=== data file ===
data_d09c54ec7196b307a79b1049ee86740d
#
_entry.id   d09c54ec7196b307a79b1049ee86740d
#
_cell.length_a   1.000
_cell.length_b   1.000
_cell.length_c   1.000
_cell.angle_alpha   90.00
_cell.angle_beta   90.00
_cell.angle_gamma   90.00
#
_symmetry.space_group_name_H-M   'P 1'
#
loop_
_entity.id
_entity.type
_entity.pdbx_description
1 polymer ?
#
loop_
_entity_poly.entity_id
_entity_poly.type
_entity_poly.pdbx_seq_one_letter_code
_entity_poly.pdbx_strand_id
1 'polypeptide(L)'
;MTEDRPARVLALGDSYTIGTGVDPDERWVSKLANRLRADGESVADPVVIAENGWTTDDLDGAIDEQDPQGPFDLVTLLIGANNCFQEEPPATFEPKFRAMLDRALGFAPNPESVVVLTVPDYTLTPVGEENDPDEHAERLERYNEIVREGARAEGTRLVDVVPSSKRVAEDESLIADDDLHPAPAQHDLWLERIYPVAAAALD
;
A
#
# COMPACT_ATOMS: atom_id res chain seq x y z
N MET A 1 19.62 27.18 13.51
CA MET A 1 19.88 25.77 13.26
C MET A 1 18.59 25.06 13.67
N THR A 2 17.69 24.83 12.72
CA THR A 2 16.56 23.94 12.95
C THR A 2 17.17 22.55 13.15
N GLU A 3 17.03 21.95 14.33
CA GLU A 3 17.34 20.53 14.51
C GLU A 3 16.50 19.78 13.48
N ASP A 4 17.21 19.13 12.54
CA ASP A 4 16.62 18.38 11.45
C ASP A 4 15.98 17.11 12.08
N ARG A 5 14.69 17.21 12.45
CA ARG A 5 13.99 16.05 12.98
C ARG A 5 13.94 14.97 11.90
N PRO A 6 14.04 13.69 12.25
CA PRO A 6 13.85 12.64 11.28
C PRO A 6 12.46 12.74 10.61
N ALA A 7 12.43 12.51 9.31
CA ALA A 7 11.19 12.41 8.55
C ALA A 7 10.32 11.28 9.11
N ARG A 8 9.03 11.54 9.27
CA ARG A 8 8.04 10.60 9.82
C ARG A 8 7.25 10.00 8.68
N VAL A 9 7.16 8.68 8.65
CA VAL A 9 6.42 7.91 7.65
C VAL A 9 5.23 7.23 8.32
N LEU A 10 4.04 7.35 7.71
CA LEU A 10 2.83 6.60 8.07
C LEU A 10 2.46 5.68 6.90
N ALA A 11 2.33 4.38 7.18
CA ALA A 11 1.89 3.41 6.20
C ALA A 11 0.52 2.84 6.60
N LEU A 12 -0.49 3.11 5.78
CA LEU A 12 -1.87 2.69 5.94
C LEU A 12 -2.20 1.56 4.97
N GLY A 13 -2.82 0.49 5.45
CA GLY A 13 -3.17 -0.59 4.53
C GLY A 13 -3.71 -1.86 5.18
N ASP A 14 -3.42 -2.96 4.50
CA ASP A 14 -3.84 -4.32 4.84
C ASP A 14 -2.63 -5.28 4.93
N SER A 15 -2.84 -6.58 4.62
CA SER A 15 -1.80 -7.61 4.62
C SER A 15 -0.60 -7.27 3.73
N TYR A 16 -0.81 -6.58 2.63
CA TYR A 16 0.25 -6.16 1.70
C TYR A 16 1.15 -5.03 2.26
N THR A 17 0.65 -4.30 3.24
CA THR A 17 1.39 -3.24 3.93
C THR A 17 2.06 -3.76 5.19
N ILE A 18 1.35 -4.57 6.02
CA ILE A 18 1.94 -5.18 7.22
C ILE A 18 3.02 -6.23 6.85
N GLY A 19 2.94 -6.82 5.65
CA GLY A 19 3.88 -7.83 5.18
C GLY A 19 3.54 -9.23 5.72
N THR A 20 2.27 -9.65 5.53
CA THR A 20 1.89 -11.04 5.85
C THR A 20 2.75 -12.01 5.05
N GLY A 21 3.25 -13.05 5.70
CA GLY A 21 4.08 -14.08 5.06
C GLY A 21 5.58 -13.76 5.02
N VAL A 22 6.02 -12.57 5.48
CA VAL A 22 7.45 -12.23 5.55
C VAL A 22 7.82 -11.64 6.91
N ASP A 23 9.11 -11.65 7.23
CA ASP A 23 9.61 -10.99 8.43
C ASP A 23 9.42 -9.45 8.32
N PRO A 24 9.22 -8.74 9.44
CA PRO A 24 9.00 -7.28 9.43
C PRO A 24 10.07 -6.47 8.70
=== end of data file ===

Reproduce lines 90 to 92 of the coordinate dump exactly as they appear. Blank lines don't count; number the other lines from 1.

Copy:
C THR A 20 2.75 -12.01 5.05
N GLY A 21 3.25 -13.05 5.70
CA GLY A 21 4.08 -14.08 5.06